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CALORIMETRY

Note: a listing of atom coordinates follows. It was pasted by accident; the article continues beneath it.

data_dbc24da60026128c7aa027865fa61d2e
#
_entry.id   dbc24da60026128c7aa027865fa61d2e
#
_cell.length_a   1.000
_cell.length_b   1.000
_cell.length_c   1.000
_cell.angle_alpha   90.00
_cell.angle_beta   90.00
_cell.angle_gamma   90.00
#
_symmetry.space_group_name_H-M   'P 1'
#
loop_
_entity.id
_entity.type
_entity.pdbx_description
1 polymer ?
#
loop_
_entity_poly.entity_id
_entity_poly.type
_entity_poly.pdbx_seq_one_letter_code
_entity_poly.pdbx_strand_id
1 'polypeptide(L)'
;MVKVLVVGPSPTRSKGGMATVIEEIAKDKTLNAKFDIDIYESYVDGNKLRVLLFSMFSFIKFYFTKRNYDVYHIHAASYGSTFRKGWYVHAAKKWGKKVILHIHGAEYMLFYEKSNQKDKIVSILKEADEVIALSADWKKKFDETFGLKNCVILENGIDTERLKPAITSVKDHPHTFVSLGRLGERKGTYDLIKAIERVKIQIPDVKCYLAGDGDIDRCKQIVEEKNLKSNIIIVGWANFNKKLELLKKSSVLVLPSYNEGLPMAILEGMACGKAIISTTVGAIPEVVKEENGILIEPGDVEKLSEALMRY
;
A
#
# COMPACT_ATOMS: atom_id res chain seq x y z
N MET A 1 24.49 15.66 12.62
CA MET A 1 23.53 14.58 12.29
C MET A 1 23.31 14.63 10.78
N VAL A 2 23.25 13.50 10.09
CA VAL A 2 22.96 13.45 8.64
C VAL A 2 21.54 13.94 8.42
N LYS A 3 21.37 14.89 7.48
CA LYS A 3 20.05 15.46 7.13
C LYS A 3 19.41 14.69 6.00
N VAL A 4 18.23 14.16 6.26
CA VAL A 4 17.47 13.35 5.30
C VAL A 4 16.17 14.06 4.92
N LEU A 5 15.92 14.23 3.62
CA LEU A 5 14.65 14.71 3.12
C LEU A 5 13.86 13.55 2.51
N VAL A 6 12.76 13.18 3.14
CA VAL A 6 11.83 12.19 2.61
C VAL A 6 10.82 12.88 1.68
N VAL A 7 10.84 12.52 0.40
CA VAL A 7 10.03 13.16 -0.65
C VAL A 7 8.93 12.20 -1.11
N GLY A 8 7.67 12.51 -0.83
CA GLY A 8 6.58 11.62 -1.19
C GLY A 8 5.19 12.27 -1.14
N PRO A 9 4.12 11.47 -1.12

the majority of experiments, it is necessary to use a secondary at ordinary pressures, the difficulties of direct measurestandard for the practical definition of the unit. The electrical ment are almost insuperable except in case (2). Thus the resistance thermometer of platinum presents very great advan- direct experimental evidence is somewhat meagre and tages for this purpose over the mercury thermometer in point conflicting, but the question of the relation of the specific of°reproducibility, accuracy, and adaptability to the practical conditions of experiment. The conditions of use of a mercury heats of gases is one of great interest in connexion with thermometer in a calorimetric experiment are necessarily dift'erent the kinetic theory and the constitution of the molecule. from those under which its corrections are determined, and this The well-known experiments of Regnault and Wiedemann difference must inevitably give rise to constant errors in practical on the specific heat of gases at constant pressure agree in work. The primary consideration in the definition of a unit is to select that method which permits the highest order of accuracy showing that the molecular specific heat, or the thermal in comparison and verification, hor this reason the definition capacity of the molecular weight in grammes, is approxiof the thermal unit will in the end probably be referred to a mately independent of the temperature and pressure in scale of temperature defined in terms of a standard platinum case of the more stable diatomic gases, such as H2, 0„, thermometer. . There is more diversity of opinion with regard to the question lSr9, CO, &c., and has nearly the same value for each of the standard temperature. Many authors, adopting Regnault’s gas. They also indicate that it is much larger, and formula, have selected 0° C. as the standard temperature, but increases considerably with rise of temperature, in the this cannot be practically realized in the case of water, and his case of more condensible vapours, such as CI2, Ih'oj or more formula is certainly erroneous at low temperatures. A favourite temperature to select is 4° C., the temperature of maximum complicated molecules, such as C02, bl20, NH3, C.JI4. density, since at this point the specific heat at constant volume The direct determination of the specific heat at constant is the same as that at constant pressure. But this is really ot volume is extremely difficult, but has been successfully no consequence, since the specific heat at constant volume cannot attempted by Joly with his steam calorimeter, in the he practically realized. The specific heat at 4° could be accurately case of air and C0 . Employing pressures between 7 and 2 determined as the mean over the range 0° to 8° keeping the jacket at 0°C. But the change appears to be rather rapid near 27 atmospheres, he found that the specific heat of air 0° the temperature is inconveniently low for ordinary calorimetric between 10° and 100 C. increased very slightly with work, and the unit at 4° would be so much larger than the increase of density, but that of C02 increased nearly 3 specific heat at ordinary temperatures that nearly all experiments per cent, between 7 and 21 atmospheres. The following would require reduction. The natural point to select would be that of minimum specific heat, but if this occurs at 40 C. it would formulae represent his results for the specific heat s at be inconveniently high for practical realization except by tlie constant volume in terms of the density d in gms. per c.c. continuous electrical method. It was proposed by a committee Air, s = 0-1715+ 0-028cZ, of the British Association to select the temperature at which tne C02, s = 0‘165 + 0‘213(7 + O'SIcZ". specific heat was 4’200 joules, leaving the exact temperature to be subsequently determined. It was supposed at the time, Irom s 18. Ratio of Specific Heats.—According to the elementary kinetic the original reduction of Rowland’s experiments, that this would of an ideal gas, the molecules of which are so small and be nearly at 10° C., but it now appears that it maybe as low theory so far apart that their mutual actions may be neglected, the as 5°C., which would be inconvenient. This is really only an kinetic energy of translation of the molecules is proportional to absolute unit in disguise, and evades the essential point, which the absolute temperature, and is equal to 3/2 of the product is the selection of a standard temperature lor the water thermo- of the pressure and the volume, per unit mass. Ihe expansion metric unit. A similar objection applies to selecting the tem- per degree at constant pressure is v/d-It/p. The external perature at which the specific heat is equal to its mean value of expansion per degree is equal to R, being the product ofwork the between 0° and 100°. The mean calorie cannot be accurately pressure and the expansion, and represents the difference ot the realized in practice in any simple manner, and is therelore un- specific heats S-s, at constant pressure and volume assuming suitable as a standard of comparison. Its relation to the calorie as above that the internal work of expansion is negligible. It at any given temperature, such as 15 or 20°, cannot be determined the molecules are supposed to be like smooth, hard, elastic spheres, with the same degree of accuracy as the ratio of the specific heat incapable of receiving any other kind of energy except that ot at 15° to that at 20°, if the scale of temperature is given, ihe translation, the specific heat at constant volume would be the most practical unit is the calorie at 15° or 20° or some temperature increase per degree of the kinetic energy, namely 3^/20 = 3A/2, in the range of ordinary practice. The temperature most generally that at constant pressure would be 5A/2, and the ratio ot the favoured is 15°, but 20° would be more suitable for accurate work. specific heats would be 5/3 or 1 -666. This appears to be actually These units differ only by 11 parts in 10,000 according to Callendar the case for monatomic gases such as mercury vapour (KuncA and Barnes, or by 13 in 10,000 according to Rowland and Griffiths, and Warburg, 1876), argon and helium (Ramsay 1896). lor so that the difference between them is of no great importance lor diatomic or compound gases Maxwell supposed that the molecule ordinary purposes. But for purposes of definition it would be would also possess energy of rotation, and endeavoured to prove necessary to take the mean value of the specific heat over a given in this case the energy would be equally divided between range of temperature, preferably at least 10 , rather than the that six degrees of freedom, three of translation and three ot specific heat at a point which necessitates reference to some the formula of reduction for the rate of variation. The specific heat rotation, if the molecule were regarded as a rigid body incapable vibration-energy. In this case we should have s-3A, 8 - 4 A, at 15° would be determined with reference to the^mean^over the of = 4/3 = 1-333. In 1879 Maxwell considered it one ot tne range 10° to 20°, and that at 20° from the range 15 to 25 . there A/s difficulties which the kinetic theory had yet encountered, <ian°be no doubt that the range 10° to_ 20" is too low for the greatest in spite of the many other degrees of freedom of vibration accurate thermal regulation of the conditions of the experiment. that by the spectroscope, the experimental value of the ratio The range 15° to 25° would be much more convenient Irom this revealed was 1-40 for so many gases, instead of being less than 4/3. point of view, and a mean temperature of 20° is probably nearest Sis Somewhat Boltzmann suggested that a diatomic molecule, the average of accurate calorimetric work. For instance 20 is regarded aslater a rigid dumb-bell or figure of rotation, might have the mean of the range of the experiments of Griffiths and of only five effective degrees of freedom, since the energy of rotation Rowland, and is close to that of Schuster and Gannon. It is about the axis of symmetry could not be altered by collisions readily attainable at any time in a modern laboratory with between the molecules. The theoretical value of the ratio S/s 111 adequate heating arrangements, and is probably on the whole the this case would be the required 7/5. For a rigid molecule on this most suitable temperature to select. theory the smallest value possible would be 4/3. Since much § 17 Specific Heat oj Gases.—In the case of solids and smaller values are found for more complex molecules, we may liquids'under ordinary conditions of pressure, the external suppose that, in these cases, relative movements of the constituent atoms are possible, which may be classed generally as work of expansion is so small that it may generally be energy of vibration. A hypothesis doubtfully attributed to neglected: but with gases or vapours, or with liquids Maxwell is that each additional atom m the molecule From ^' Xeg near the critical point, the external work becomes so large equivalent to two extra degrees of freedom we should then have S/f—1 + 2/+ )• that it is essential to specify the conditions under which molecule a series of ratios 5/3, 7/5, 9//, 11/9, Ac., for B f the specific heat is measured. The most important cases atoms in the molecule, values which fall withm the limits ol are the specific heats (1) at constant volume; (2) at experimental error in many cases. It is not at all clear, hoi » constant pressure; (3) at saturation pressure m the case that energy of vibration should hear a constant ratio to that ol although this would probably be the case for roU of a liquid or vapour. In consequence ot the small translation, tion. For the simpler gases, which are highly diathermano thermal capacity of gases and vapours per unit volume